Friday, November 18, 2011

Cranberry Bread: A Family Tradition

This time of season evokes thoughts of family traditions and memories of holiday celebrations. Thanksgiving, in particular, sends me flying back to my childhood table. When I moved away from home and began cooking in my own kitchen, I took many of my mom’s recipes with me. They were the building blocks in the creation of my own repertoire of recipes and I am still cooking many of them years later.

Every year, I pull out the five pages of handwritten Thanksgiving recipes from my mom. In these pages she shares her menu for dishes such as scalloped corn supreme, cranberry salad, autumn stuffing, cranberry velvet pie and her delectable sour cream coffee cake (wonderful for breakfast on Thanksgiving Day). She includes notes and tips from her experience in preparing this holiday feast - so helpful for me as a novice cook, and great reminders now! She ends the pages of notes by writing, “Good luck – a lot of fun work and worth it!” I have found this to be very true.

Looking over these splattered, rumpled pages, I lingered on the recipe for cranberry bread. It’s a recipe my younger brother, Mike, brought home from his preschool (as noted by my mom) and that we enjoyed on our Thanksgiving table every year after that. It’s full of fresh cranberries and toasted walnuts, with a subtle citrus flavor. My mom always baked the bread in mini-loaf pans and placed one at each person’s setting on the table. I loved having my own individual loaf and carefully cutting little slices to devour!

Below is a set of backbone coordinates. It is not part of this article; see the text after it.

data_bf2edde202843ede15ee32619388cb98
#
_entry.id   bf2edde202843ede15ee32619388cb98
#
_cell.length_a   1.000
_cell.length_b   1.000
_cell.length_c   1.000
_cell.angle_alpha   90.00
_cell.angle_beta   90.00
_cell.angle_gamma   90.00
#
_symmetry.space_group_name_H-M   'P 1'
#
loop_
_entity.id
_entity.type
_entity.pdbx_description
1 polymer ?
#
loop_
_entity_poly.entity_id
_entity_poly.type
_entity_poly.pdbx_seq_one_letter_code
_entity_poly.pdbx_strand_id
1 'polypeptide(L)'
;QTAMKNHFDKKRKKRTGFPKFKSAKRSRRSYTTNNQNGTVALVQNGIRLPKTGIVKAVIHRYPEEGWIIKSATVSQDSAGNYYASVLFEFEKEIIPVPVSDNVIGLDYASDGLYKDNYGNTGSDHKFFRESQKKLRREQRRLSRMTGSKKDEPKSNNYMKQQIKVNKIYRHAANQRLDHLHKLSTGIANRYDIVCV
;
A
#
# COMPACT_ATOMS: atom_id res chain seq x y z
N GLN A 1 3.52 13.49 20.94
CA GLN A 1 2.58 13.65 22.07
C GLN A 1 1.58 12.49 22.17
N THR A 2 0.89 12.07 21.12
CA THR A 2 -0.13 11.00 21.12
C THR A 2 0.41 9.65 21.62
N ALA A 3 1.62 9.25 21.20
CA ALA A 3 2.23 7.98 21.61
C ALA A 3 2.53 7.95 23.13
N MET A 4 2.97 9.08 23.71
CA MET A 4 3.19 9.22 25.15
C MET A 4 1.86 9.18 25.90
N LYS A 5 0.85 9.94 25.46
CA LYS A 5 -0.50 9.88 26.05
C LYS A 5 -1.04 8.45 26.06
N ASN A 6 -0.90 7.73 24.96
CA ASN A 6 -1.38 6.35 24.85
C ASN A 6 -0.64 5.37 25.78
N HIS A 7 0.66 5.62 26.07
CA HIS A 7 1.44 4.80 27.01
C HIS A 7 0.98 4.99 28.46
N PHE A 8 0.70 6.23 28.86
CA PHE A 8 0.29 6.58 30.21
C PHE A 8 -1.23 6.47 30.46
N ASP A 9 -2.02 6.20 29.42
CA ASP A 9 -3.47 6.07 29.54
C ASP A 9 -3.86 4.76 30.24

As I got older, I began making this cranberry bread myself and it always tastes of Thanksgiving and family to me. Thanks, Mom.

Cranberry Bread
Makes 1 9x5 inch loaf or 4 mini-loaves

1/2 cup (1 stick) unsalted butter, room temperature
1/2 cup sugar
1/2 cup brown sugar
1 egg, lightly beaten
1/2 cup orange juice
2 cups all-purpose flour
1 1/2 teaspoons baking powder
1/2 teaspoon baking soda
1 teaspoon kosher salt
2 1/2 cups fresh cranberries, roughly chopped or pulsed a few times in a food processor